Office of Energy and Sustainability

Sustainable Turf Pilot Project

Oberlin College and Conservatory, in partnership with Re:Wild Your Campus, is working to pilot a new organic landscaping project. With funding from the Green Edge Fund and an Oberlin alumni, we will transition three sites on campus (one section of Tappan, part of Wilder Bowl, and a section south of the Mary Church Terrell Library) towards a more sustainable and biology-centered management approach.

Organic land care is a holistic method of maintaining and managing landscapes using natural and sustainable practices that avoid the use of synthetic chemicals. It promotes the health of the soil, plants, and ecosystems through practices such as composting, mulching, aeration and mechanical pest control. The goal of organic land care is to create healthy, sustainable, and resilient landscapes that are in harmony with the local environment. This is a soil based, science backed approach that uses soil test results to inform the design of a holistic management plan.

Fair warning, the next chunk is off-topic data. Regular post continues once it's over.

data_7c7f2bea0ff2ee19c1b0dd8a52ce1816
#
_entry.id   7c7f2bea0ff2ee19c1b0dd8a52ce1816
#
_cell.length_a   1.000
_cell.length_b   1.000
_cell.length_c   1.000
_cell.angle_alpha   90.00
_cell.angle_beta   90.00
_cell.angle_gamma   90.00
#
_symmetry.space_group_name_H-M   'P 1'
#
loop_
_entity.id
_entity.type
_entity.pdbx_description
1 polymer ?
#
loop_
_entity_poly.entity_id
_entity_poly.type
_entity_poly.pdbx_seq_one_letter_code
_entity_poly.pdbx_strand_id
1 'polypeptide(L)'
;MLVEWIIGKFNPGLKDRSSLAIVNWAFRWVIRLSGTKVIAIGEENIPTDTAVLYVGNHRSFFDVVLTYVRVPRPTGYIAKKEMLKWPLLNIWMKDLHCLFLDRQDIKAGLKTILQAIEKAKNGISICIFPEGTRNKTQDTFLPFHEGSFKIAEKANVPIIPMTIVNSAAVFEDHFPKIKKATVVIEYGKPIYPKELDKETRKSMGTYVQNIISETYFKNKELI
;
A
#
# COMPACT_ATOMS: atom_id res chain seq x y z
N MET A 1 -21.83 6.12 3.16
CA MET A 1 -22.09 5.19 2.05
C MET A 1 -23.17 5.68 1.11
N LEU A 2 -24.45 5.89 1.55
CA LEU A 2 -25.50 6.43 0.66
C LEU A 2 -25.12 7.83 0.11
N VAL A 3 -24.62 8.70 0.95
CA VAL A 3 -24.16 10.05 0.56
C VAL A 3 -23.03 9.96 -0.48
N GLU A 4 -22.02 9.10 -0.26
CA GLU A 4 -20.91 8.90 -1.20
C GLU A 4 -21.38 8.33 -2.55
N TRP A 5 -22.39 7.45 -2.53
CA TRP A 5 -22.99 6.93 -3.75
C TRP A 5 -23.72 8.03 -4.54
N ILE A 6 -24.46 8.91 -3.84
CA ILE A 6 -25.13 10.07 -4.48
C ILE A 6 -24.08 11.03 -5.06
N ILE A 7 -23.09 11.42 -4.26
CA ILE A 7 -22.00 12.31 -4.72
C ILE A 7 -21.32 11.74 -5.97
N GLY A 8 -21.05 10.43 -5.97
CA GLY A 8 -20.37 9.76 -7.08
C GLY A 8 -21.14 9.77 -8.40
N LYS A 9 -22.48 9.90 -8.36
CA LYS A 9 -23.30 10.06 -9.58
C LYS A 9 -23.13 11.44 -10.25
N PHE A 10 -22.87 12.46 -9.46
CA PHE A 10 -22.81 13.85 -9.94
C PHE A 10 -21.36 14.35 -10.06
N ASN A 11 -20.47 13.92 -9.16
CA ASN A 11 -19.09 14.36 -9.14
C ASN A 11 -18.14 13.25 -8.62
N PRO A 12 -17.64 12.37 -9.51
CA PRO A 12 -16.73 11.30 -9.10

Although we do not currently use any synthetic fertilizers or pesticides on these pilot sites, we believe embracing an organic management approach will help us rehabilitate the lawns on campus. We are working with national turfgrass experts at Osborne Organics to perform tests of soil structure, pH, nutrient content, and biological life. Starting in April 2024, we began the suggested management plan to rehabilitate three lawn areas with this organic approach. We will be implementing processes such as aeration, overseeding, and addition of compost to help improve the soil structure and loosen the soil where it has been compacted. By creating healthy soil, we create turf that crowds out weeds, resists pests and fungal disease, and promotes soil life. Based on our results, we plan to expand the pilot project to other areas on campus in the future. This project is particularly relevant to help our campus landscape recover from construction impacts from the Sustainable Infrastructure Program

The management changes will be combined with educational opportunities, such as workshops and research, for students interested in sustainable land management. Biology Professor Dr. Andrew Pike will conduct research comparing changes in the three pilot sites to nearby traditionally-managed sites. The research will explore the changes in insect populations and soil microbes due to the new management practices. In addition, we will measure changes in the soil carbon sequestered on these sites, as a part of The Soil Inventory Project, a national effort to understand soil carbon across various regions and types of landscapes.